29 Jun 2021 - Thorsten
Cosmic Drone | Release date: 25 Jun 2021
“Aurora“ means light or lucidity or brightness. And one might have hardly ever heard of an album whose opener fits so perfectly to the album title as this one. It radiates brightness which flows towards the listener like the warm, embracing rays of sunlight. And that’s just the first track “Jupiter”!
ISON from Sweden was close to the brink of calling it quits a few years ago, when their then-singer left the project for good. How do you go on after such a cesura? Well, mastermind Daniel Änghede (formerly of Crippled Black Phoenix) did what is best at that moment: He sat back and analyzed the situation and came to the best possible result – no ending the project but continuing and diversifying the vocal duties until a permanent solution can be instated. And he found some awesome collaborators from Sylvaine, Cammie Gilbert (Oceans of Slumber), Gogo Melone (Aeonian Sorrow) and many more, eight unique voices! All the while Daniel was writing songs for the project and now these are spread out before our very ears on ISON’s fourth album.
These songs are Progressive, Ambient, Post-Rock, Doom, Wave, partially Krautrock and yet, they are always ISON! Whichever genre the songs touch upon, the elements of that genre are never used in a stereotypical way, they all float under the wonderfully warm sonic carpet that lies beneath them. One never feels alone on the record and much of that is due to the vocal performances from each singer. Listen to the miracle that is the title track with vocals by Daniel and Lisa Cuthbert. The two voices dance a perfect waltz, that bears no anger as none seeks to outshine the other. When they lead it towards that one moment, when the bass with one single note opens up another level of strength and progressive chords and spaces it should bring joy to everyone.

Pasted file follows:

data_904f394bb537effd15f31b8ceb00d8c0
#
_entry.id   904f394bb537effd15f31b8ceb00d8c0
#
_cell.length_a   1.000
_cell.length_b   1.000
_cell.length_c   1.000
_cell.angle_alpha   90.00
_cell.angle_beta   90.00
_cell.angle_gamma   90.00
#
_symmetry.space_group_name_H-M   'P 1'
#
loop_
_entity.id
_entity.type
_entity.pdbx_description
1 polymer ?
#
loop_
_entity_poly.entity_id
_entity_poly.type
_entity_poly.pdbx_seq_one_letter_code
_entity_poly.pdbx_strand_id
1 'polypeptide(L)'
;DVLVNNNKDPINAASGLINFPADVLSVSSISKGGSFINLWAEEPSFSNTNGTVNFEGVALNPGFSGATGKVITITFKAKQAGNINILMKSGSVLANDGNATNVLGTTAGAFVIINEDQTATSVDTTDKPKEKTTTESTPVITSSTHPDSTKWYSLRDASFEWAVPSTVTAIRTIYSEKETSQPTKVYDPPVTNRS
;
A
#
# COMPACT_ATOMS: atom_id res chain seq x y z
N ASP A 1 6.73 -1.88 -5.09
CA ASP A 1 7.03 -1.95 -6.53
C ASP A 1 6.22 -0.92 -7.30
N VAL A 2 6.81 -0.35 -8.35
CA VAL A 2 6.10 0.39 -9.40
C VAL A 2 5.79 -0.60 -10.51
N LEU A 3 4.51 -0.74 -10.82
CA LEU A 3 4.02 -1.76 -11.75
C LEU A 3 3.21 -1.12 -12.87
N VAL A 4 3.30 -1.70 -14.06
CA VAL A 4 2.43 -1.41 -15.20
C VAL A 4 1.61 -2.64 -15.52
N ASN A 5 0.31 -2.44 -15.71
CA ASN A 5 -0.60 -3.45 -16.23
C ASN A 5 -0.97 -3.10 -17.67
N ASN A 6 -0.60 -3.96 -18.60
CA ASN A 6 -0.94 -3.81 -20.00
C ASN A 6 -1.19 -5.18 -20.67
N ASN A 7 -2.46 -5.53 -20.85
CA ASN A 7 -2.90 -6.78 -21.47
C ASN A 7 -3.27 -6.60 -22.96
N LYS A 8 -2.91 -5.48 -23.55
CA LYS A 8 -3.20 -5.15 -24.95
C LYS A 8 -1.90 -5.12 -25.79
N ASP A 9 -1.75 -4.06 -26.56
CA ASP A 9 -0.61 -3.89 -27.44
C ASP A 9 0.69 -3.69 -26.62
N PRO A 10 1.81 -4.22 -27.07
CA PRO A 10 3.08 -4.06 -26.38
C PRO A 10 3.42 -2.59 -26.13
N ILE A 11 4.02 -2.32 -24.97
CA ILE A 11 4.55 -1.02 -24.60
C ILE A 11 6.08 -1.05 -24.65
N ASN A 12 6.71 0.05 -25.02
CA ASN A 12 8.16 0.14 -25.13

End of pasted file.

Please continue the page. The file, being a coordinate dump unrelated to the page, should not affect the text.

However, do not think, that this record is mere beauty – there are also moments of implemented crunch! Yet, the album is not aggressive, when the guitar produces a strong riff. When ”Meridian” hits the 4:50 mark we for a fraction of a section hear the initial power behind the swirling crescendo (seemingly influenced by some Post-Rock). There is more power in this whirlwind than one might expect, yet nevertheless, the six-string is used by Daniel mostly for melancholic pickings or to add another wide open space on which the vocals and the listener’s thoughts can wander on like amid green pastures. By the way, if this record was a color, it would be a very, very dark spacey green, which might also be another connection as green is the color of hope and that is what Aurora provides.
Some people might criticize, that there seems to be one general formula to many of these songs: Intimate opening supported by ethereal vocals followed by a muscular addition of precise bass and drums lifting the whole thing onto the next sphere orbiting around the vocals. True, one might argue that case, however, isn’t that the formula underneath most music? Plus – many paintings use blue all over, yet they all are different, because of the different shades. And that is what Aurora achieves to perfection: It paints different pictures using the same colors by varying the shades and intonations, the nuances and the details. If anybody wants to buy one record full of harmonies this year - Aurora would be an undeniable recommendation!